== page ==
The Parasol Protectorate series by Gail Carriger
If you fancy a bit of light spirited fun with Victorian setting then the parasol protectorate books by Gail Carriger may just what your looking for. Well written and creative they have vampires, werewolves and a bit of steam punk all at once. Throw in a mystery and some adventure and you get the Parasol Protectorate series.
The series starts with “Soulless” in which we meet Alexia Tarabotti who struggles to be a proper Victorian lady while hindered by her spinster status and of course her soulless nature. A run in with a vampire starts off her adventure and then she gets off on the wrong foot with Lord Maccon who serves not just for Queen and country but is also pack leader of a local group of werewolves.
I looked at the first book in the series at least a half dozen times on the shelf before I bought it. I wasn’t sure what a soulless was and I’m not always keen on some of the recent spat of books with vampires or werewolves. I decided to risk it and was glad I did. My guess is that the books will appeal more to women readers. It has a bit of a love story and many details about clothing and interiors that may not appeal to men. The whole series will make great light summer reading or spirit lifting winter reading for that matter. I recommend this for quick read when you want something light and a little bit fluffy. Start with Soulless and work your way through all five.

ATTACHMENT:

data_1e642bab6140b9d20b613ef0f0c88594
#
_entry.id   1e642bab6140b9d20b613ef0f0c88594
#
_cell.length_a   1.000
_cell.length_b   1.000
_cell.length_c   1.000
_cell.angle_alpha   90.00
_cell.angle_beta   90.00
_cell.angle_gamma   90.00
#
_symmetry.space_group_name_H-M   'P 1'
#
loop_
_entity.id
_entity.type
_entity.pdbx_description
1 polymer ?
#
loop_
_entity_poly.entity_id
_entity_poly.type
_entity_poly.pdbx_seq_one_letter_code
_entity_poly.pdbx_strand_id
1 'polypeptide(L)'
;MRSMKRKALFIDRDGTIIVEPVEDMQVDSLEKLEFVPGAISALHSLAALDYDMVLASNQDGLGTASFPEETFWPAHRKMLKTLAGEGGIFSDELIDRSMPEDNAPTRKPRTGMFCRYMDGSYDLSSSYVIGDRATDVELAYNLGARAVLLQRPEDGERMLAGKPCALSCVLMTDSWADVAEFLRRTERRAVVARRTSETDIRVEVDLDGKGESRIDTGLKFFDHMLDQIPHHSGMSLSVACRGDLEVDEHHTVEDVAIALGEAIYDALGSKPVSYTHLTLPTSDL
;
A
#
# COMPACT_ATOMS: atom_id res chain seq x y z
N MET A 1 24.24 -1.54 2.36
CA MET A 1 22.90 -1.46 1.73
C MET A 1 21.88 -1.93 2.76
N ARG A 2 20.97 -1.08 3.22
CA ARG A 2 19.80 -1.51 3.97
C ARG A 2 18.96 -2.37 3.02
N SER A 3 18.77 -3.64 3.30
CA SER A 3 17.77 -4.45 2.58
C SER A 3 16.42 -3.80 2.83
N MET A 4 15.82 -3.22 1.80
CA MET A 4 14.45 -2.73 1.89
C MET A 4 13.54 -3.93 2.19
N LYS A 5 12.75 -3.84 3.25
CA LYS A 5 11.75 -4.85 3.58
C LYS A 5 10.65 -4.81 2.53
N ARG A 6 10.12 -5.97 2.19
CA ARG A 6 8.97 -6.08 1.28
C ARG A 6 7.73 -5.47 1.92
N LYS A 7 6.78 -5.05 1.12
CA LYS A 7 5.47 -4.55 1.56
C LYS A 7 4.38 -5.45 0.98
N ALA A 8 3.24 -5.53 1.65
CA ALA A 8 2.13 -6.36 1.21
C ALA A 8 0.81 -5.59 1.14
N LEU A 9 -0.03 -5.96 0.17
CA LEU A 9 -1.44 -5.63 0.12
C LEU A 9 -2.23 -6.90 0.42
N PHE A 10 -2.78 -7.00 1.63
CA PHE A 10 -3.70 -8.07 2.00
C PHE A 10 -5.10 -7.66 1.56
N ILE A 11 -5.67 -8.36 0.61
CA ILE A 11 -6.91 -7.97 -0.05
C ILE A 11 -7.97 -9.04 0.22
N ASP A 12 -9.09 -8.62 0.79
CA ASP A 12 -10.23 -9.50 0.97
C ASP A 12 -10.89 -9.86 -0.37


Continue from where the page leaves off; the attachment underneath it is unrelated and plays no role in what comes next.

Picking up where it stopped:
The other books in the series are Changeless, Blameless, Heartless, and Timeless.
It seems I have been so busy playing and figuring out how to make my new phone connect with -everything- my reviews for the last two posted books are a bit late. All on top of that tonight, honest. As long as I don’t start a Twitter account or something…
Lords of the Bow - Book 2 of The Conquerer Series, -Conn Iggulden
A novel of historical fiction, charting Ghenghis Khan’s united Mongol tribes’ attack against the mighty Chin Empire to the East. I have always been a fan of historical fiction, but for the most part it has just been set in a recognisable era of Earths history, weaving in and out of it while presenting a fictional plot and characters, this is one of the first novels I have read that is based around known facts and fills in the gaps.
I only found out much later in the book, once I had done a bit of research for this review that this is actually the second in a trliogy, the first following Ghenghis as he unites the tribes, the last as he continues his conquest.
It is a great credit to the author that at no time did I feel I was missing out reading the books out of order, and will gladly read the other two books in whatever order I happen to find them, as Iggluden skillfully makes the book start at a natural point and finish at a satisfying point in the story.
Weaving intriguing plotting, characterisation and interactions around solidly known facts (which handily the author breaks down at the end), this paints an intriguing picture of the Mongol people and their culture , the tactics and politics and the charisma of a man who became one of the mightiest conquerers the world has ever know.
The author seems to have writtten several other historical works besides this trilogy, and I heartily look forward to reading more of his work in the future.
You can find it at Amazon here.
Lure of the Basilisk, Lawrence Watt-Evans, 1980 Book One of The Lords of Dus.